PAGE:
Challenges await, but Packers' offensive line promises to be ready

Successfully navigating constant adversity last year serves as preparation for 2021

Offensive line/run game coordinator Adam Stenavich, T/G Cole Van Lanen and T/G Royce Newman

GREEN BAY – If any position group is prepared for the challenges 2021 will present, it's the Packers' offensive line.

The unit must find a new center to replace All-Pro Corey Linsley, and it has to navigate an uncertain timetable for All-Pro left tackle David Bakhtiari's return.

But those issues don't feel as daunting as they otherwise might after what Green Bay's group went through a year ago, when injuries at different times to Billy Turner, Bakhtiari and Linsley led to six different starting lineups being used, and none for more than three consecutive games at a time.

Other impromptu combinations were required, too, due to in-game injuries, as rookie Jon Runyan played more than 150 snaps at guard in 2020 yet never started a game.

Through all that, the Packers maintained the highest-scoring offense in the league and had few issues protecting Aaron Rodgers until the NFC title game.

"We had a pretty mature room last year, which I think was important," guard Lucas Patrick said last week, reflecting on 2020. "(We had) guys who had played at different positions or guys who had played enough football to move fluidly amongst the line."

While the players' versatility and resolve were invaluable, Patrick was just as quick to credit offensive line coaches Adam Stenavich and Luke Butkus for keeping everyone prepared for, well, anything.

Patrick explained that all the position shuffling and adjusting worked because Stenavich set clear expectations for every member of the unit and then pushed them to meet or exceed those expectations.

"He forces us to get better," Patrick said. "Just going through the motions isn't good enough, and he always has a plan, always working us at different positions and creating some flexibility amongst our line, trying to get the best five out there."

That approach won't change in 2021 as the Packers prepare for life without Linsley and, possibly, without Bakhtiari in the early stages of the season – though no one is ruling out the ultra-determined Bakhtiari successfully completing a rapid ACL rehab in time to play Week 1, despite an early January surgery.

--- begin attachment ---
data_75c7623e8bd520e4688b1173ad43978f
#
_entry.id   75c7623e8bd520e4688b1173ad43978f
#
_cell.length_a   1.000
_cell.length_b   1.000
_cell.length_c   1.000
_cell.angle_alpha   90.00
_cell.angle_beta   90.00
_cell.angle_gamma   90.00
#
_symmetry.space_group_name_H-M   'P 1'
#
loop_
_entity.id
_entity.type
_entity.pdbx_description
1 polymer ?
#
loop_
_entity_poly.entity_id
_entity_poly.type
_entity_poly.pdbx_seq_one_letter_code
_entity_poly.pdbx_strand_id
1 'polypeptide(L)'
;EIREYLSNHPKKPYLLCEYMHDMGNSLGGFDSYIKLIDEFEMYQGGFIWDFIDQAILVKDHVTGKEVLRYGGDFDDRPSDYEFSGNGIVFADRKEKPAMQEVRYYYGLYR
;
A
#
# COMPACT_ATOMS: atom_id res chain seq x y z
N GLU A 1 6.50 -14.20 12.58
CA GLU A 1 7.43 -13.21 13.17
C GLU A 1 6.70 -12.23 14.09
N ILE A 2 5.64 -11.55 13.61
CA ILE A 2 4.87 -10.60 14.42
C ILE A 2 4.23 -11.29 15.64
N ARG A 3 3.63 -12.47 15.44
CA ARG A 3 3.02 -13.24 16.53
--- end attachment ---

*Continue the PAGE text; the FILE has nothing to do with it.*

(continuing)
Judging by the reps doled out in the two OTA workouts open to the media thus far, rookie second-round pick Josh Myers will be given a crack at taking Linsley's place.

The Ohio State product has been snapping with the first unit during 11-on-11 periods in practice, and the Packers are going to see how soon he can be ready.

Stenavich described the process as starting at "ground zero" with a rookie learning a new offense and the techniques and responsibilities involved, and that process is young but underway.

"The good news with Josh is he's played at a big-time program, very experienced guy in a lot of big games in college, so he's able to handle a lot of things mentally," Stenavich said. "It's just a matter of getting him reps and getting him confident and hopefully we can get him going as fast as possible."

Similar to last year, the flexibility of veterans Elgton Jenkins, Turner and Patrick will give the Packers options when the time comes to make decisions. Jenkins can play all five positions across the line, Turner has played everywhere but center, and Patrick can play any of the three interior positions.

In the meantime, Stenavich also will work to figure out where all the young additions – six selections in all over the last two drafts – fit best.

Runyan (2020, sixth round), Royce Newman (2021, fourth round) and Cole Van Lanen (2021, sixth round) are lining up at different spots here and there as the coaches get early looks at them and test their ability to see the game from varied angles.

In addition, former undrafted free agent Ben Braden, who entered the league in 2017 and has spent parts of the last two seasons on the Packers' practice squad, has taken some reps with the first and second units at tackle and guard as well. Stenavich pegged him as one who will compete for a starting job.

"Right now, I just want to keep everything broad and get them as many reps as possible to see how it shakes out once camp rolls around," Stenavich said.

Overall, the spirit of the unit seems to be embodied in Bakhtiari, the longest-tenured Packers' lineman by at least four years now who has been off to the side during OTAs grinding away at his rehab and making his presence felt as a spectator.

With his injury happening so late last season, there was no telling how many games in 2021 he'd have to miss, and now there's reasonable belief he might not miss any.

Whether or not Bakhtiari achieves that lofty goal is almost beside the point. It's the fact that nothing can be put past him, which goes for the offensive line he leads as well.

"When you have the best at a position on your team and in your room, they just raise everyone's standards," Patrick said. "He never blinks in the face of adversity. He always answers with the right mentality, the right work ethic, and it's a testament to who he is as a person to still come out here and pour into myself and all the guys who are younger than him, still trying to make this team better."

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